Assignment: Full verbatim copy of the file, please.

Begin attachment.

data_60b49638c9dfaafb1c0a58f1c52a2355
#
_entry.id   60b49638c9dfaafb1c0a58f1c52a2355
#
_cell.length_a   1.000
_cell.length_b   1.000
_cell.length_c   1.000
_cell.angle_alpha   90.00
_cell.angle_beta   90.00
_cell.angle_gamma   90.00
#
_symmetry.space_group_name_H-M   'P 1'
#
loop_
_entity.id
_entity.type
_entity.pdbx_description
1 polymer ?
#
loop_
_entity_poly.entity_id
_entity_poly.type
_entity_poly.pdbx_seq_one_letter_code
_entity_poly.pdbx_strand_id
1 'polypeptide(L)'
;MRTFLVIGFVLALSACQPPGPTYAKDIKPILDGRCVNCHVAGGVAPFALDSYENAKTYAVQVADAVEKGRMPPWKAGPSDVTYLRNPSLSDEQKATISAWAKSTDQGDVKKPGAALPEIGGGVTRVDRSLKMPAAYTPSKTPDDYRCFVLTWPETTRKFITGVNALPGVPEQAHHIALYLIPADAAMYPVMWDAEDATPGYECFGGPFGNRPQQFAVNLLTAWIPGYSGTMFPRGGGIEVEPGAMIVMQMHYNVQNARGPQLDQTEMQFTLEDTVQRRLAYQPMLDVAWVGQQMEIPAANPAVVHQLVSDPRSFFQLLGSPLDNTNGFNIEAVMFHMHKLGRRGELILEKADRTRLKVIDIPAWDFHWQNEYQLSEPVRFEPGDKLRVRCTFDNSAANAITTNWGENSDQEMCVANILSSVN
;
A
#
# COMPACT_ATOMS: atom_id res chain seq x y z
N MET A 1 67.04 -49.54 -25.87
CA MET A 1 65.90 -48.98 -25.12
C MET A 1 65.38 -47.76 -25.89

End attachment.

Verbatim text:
data_60b49638c9dfaafb1c0a58f1c52a2355
#
_entry.id   60b49638c9dfaafb1c0a58f1c52a2355
#
_cell.length_a   1.000
_cell.length_b   1.000
_cell.length_c   1.000
_cell.angle_alpha   90.00
_cell.angle_beta   90.00
_cell.angle_gamma   90.00
#
_symmetry.space_group_name_H-M   'P 1'
#
loop_
_entity.id
_entity.type
_entity.pdbx_description
1 polymer ?
#
loop_
_entity_poly.entity_id
_entity_poly.type
_entity_poly.pdbx_seq_one_letter_code
_entity_poly.pdbx_strand_id
1 'polypeptide(L)'
;MRTFLVIGFVLALSACQPPGPTYAKDIKPILDGRCVNCHVAGGVAPFALDSYENAKTYAVQVADAVEKGRMPPWKAGPSDVTYLRNPSLSDEQKATISAWAKSTDQGDVKKPGAALPEIGGGVTRVDRSLKMPAAYTPSKTPDDYRCFVLTWPETTRKFITGVNALPGVPEQAHHIALYLIPADAAMYPVMWDAEDATPGYECFGGPFGNRPQQFAVNLLTAWIPGYSGTMFPRGGGIEVEPGAMIVMQMHYNVQNARGPQLDQTEMQFTLEDTVQRRLAYQPMLDVAWVGQQMEIPAANPAVVHQLVSDPRSFFQLLGSPLDNTNGFNIEAVMFHMHKLGRRGELILEKADRTRLKVIDIPAWDFHWQNEYQLSEPVRFEPGDKLRVRCTFDNSAANAITTNWGENSDQEMCVANILSSVN
;
A
#
# COMPACT_ATOMS: atom_id res chain seq x y z
N MET A 1 67.04 -49.54 -25.87
CA MET A 1 65.90 -48.98 -25.12
C MET A 1 65.38 -47.76 -25.89